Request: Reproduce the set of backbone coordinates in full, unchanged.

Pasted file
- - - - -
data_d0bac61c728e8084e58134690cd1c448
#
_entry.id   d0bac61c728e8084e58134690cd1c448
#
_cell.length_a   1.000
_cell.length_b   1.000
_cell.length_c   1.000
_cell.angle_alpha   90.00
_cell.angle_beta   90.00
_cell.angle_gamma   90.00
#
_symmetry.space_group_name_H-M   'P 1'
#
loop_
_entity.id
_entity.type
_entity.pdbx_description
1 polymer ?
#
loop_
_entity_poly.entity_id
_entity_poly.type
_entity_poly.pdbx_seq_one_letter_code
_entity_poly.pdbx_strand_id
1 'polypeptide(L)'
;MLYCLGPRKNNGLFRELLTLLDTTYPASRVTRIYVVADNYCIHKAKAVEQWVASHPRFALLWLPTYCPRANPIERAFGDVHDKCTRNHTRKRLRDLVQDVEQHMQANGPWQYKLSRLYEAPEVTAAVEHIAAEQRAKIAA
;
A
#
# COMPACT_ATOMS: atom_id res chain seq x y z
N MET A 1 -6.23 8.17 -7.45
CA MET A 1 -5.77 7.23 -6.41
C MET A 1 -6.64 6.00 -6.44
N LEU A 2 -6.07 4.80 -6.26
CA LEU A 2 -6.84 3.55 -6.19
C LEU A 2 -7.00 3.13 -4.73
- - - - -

data_d0bac61c728e8084e58134690cd1c448
#
_entry.id   d0bac61c728e8084e58134690cd1c448
#
_cell.length_a   1.000
_cell.length_b   1.000
_cell.length_c   1.000
_cell.angle_alpha   90.00
_cell.angle_beta   90.00
_cell.angle_gamma   90.00
#
_symmetry.space_group_name_H-M   'P 1'
#
loop_
_entity.id
_entity.type
_entity.pdbx_description
1 polymer ?
#
loop_
_entity_poly.entity_id
_entity_poly.type
_entity_poly.pdbx_seq_one_letter_code
_entity_poly.pdbx_strand_id
1 'polypeptide(L)'
;MLYCLGPRKNNGLFRELLTLLDTTYPASRVTRIYVVADNYCIHKAKAVEQWVASHPRFALLWLPTYCPRANPIERAFGDVHDKCTRNHTRKRLRDLVQDVEQHMQANGPWQYKLSRLYEAPEVTAAVEHIAAEQRAKIAA
;
A
#
# COMPACT_ATOMS: atom_id res chain seq x y z
N MET A 1 -6.23 8.17 -7.45
CA MET A 1 -5.77 7.23 -6.41
C MET A 1 -6.64 6.00 -6.44
N LEU A 2 -6.07 4.80 -6.26
CA LEU A 2 -6.84 3.55 -6.19
C LEU A 2 -7.00 3.13 -4.73